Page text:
Finding A Research Topic

For conducting a systematic research, we need a topic. Choosing a topic is itself a research. We can not just go through or search all the books, blogs, libraries etc and start searching on anything. We need a specific area. We need a systematic approach to dig deep and produce standard and quality work. The first and foremost task of a researcher is to choose the right topic.

Finding the Right Topic

 

One of the most difficult (and, of course, the first) stages for  a researcher is to find the right topic. Many students of research make a wrong choice of topic and hence arrive at poor quality of work. Research requires commitment and that is only possible if the researches find the right topic. The end result would be a work of value to the reader. It is, therefore, absolutely important to research the topic before your research and find the one which is most suitable for you to investigate.

Steps to find a Topic

Before digging deep into finding a topic, you must decide on the area which attracts your interest. The more is our level of interest in a topic, the more we will be able to produce a quality work. Here a couple of steps to help you finding a topic.

Step One

The first step is to list several topics of interest to start with. These can be as many areas of interest as possible. The more the areas of interest, the higher are chances that we will arrive at selecting the right topic. Do not get drawn by the fact what other students or researchers are interested in. Or do not get drawn by the teachers or professor’s interest. Go beyond their interest to a wider area of selection.

 Step Two

Once you have selected an area and listed all the possible topics, now is the time to narrow it down to a few that interest you more than others. Keep on narrowing down until you limit the number to two topics. It is the time to compare and contrast both the topics using all available resources. This will lead us to step 3.

 Step Three

In this step we have to decide which of the two topics to choose? We should look up our topics in whatever possible resources we have. After we have used the resources to compare and contrast the two topics, it is time to drop one and select the one which we think is of more interest to us and has more resources of information to produce a standard work. Here are few resources to obtain information or discuss our topics with.

Sources to Obtain Information

1. Library. Find our topics in libraries especially some of the comprehensive sources of knowledge like Encyclopaedia of Britannica etc. Also referring to a specialised Encyclopaedia like Encyclopaedia of Science, Encyclopaedia of Islam etc is a great help to understand the topic.

2. Internet. There is a lot of information on the internet. Many times the information on the internet is either inauthentic or not reliable. There are some sources, however, such as Google Scholars and other reliable sites will make a good source of information.

3. Journals and Books. It is also possible to find relevant journals and books both online and offline to help us get information ideas about our topic.

4. Blogs and sites which are specifically dedicated into certain areas and where users actively participate to post news, views, and other information.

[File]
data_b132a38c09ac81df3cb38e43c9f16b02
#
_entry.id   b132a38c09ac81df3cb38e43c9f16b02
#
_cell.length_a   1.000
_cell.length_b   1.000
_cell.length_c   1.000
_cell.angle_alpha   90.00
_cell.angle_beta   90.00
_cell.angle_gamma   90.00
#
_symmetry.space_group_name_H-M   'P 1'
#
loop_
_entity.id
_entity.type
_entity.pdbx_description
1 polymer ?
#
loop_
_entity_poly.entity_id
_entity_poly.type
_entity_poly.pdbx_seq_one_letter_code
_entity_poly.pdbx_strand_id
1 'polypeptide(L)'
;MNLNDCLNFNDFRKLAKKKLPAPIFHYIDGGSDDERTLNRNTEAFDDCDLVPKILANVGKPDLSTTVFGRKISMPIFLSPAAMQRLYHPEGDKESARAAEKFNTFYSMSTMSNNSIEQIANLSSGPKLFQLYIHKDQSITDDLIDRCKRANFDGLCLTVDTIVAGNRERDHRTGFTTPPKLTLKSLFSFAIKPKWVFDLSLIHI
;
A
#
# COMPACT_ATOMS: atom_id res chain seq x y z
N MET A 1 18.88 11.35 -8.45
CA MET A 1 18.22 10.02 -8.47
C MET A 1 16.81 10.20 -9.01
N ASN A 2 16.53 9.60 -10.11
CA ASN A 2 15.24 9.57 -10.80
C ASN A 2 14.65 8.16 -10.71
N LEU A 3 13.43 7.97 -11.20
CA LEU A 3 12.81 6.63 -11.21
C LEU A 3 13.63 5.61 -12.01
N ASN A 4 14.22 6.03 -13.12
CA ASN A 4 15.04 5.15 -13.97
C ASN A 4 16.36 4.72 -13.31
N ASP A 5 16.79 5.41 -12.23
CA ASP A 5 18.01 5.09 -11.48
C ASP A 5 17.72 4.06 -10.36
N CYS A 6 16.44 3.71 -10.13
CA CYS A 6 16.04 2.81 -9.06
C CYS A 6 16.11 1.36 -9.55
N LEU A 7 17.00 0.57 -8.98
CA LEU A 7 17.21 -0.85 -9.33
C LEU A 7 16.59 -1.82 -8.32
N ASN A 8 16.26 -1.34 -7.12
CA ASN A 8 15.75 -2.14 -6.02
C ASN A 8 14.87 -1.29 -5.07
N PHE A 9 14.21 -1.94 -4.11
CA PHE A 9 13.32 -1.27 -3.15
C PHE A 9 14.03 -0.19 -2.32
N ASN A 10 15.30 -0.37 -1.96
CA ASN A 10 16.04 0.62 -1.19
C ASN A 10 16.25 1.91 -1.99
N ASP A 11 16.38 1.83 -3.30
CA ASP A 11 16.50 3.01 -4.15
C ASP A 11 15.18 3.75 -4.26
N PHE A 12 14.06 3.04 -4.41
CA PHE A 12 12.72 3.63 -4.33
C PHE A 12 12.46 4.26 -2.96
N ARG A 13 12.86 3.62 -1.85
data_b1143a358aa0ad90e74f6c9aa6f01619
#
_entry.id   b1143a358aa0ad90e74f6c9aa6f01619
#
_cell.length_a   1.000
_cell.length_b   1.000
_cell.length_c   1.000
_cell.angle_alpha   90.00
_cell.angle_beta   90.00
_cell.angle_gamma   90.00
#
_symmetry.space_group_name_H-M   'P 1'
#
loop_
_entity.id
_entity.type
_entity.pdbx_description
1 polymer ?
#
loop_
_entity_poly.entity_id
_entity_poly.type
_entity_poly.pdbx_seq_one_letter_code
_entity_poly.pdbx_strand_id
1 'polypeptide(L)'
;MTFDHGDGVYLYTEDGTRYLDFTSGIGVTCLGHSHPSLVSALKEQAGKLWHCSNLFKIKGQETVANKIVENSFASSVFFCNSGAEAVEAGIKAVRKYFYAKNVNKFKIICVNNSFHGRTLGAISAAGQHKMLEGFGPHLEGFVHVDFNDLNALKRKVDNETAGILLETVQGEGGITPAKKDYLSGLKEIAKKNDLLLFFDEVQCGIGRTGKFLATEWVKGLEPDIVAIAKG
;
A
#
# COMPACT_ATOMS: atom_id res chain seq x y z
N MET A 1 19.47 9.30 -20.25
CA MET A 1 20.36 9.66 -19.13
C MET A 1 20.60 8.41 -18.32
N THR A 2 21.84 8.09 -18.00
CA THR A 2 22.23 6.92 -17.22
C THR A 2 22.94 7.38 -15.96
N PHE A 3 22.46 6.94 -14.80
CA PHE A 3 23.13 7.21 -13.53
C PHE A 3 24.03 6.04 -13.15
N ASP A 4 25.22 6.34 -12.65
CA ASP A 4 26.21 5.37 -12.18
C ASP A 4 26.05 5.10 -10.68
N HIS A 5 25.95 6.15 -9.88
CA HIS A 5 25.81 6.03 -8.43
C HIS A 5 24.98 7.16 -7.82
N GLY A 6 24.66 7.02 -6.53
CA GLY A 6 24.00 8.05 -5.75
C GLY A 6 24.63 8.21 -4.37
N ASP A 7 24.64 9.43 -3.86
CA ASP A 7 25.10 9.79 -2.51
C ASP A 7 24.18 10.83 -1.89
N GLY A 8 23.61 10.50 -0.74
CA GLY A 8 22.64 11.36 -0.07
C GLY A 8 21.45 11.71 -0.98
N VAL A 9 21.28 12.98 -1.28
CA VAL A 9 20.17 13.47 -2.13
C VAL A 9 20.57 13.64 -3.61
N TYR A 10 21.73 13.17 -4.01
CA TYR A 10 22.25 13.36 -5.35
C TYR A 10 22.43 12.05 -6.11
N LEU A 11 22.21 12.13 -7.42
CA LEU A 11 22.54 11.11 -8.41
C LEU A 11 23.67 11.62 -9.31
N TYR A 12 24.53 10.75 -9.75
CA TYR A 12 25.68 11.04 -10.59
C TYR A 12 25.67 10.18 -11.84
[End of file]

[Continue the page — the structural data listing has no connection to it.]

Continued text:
5. Colleagues, teachers and other researchers

Although, you should go by your interest, it is still great to discuss you topics with experienced colleagues, your teachers or other researchers. It is best to make an abstract or summary of your topics before discussing it with others in order to arrive at the right conclusion.

 Selecting a Focused Topic

One of the most common errors students of research make is they select a topic too broad for their work. For instance a topic “the effects of science on human life” is more than a library. It is a way too broad. Topics with limited number of words can be too broad. According to experts if a topic has less than 5 words, it is too broad to be considered a right topic. Once you have selected a topic, add words and phrases expressing actions or relationships. Adding action words or phrases will make the topic dynamic. A topic without action words or phrases is static.

Care must be taken not to narrow down the topic so much that it is difficult to find information on. So avoid too broad and too narrow.

From a Focused Topic to Questions

Research is not conducted simply to gather data for the sake of data. Our reader is not interested to go through dry figures of data. It must answer the questions to solve a problem. Real research is carried out to help answer questions to problems. It is, therefore, imperative to ask questions once you have reached at a focussed topic.

The Four W’s

Who, what, when and where are the four W’s we need to ask. Generally these questions should take us to the following three areas.

  1.  Historical Background of the Topic
  2. Structure and Composition
  3. Categorization

 Summary

Finding a right topic is, perhaps, the most important and the most difficult stage of conducting a research. Choosing a wrong topic can lead us to produce non-quality work. Avoid too broad topics and narrow down your areas of interest as much as possible. Be careful not to narrow it down up to the extent where it will be difficult to find data.

 Major Points

1. Look for the interest

2. List all possible areas

3. Narrow down the list to two or three

4. Choose the one which interests us more.

5. Find resources and research

6. The Four W’s

7. Asking Questions

8. Background, structure, composition and categorization

 

Send to Kindle
Back to Top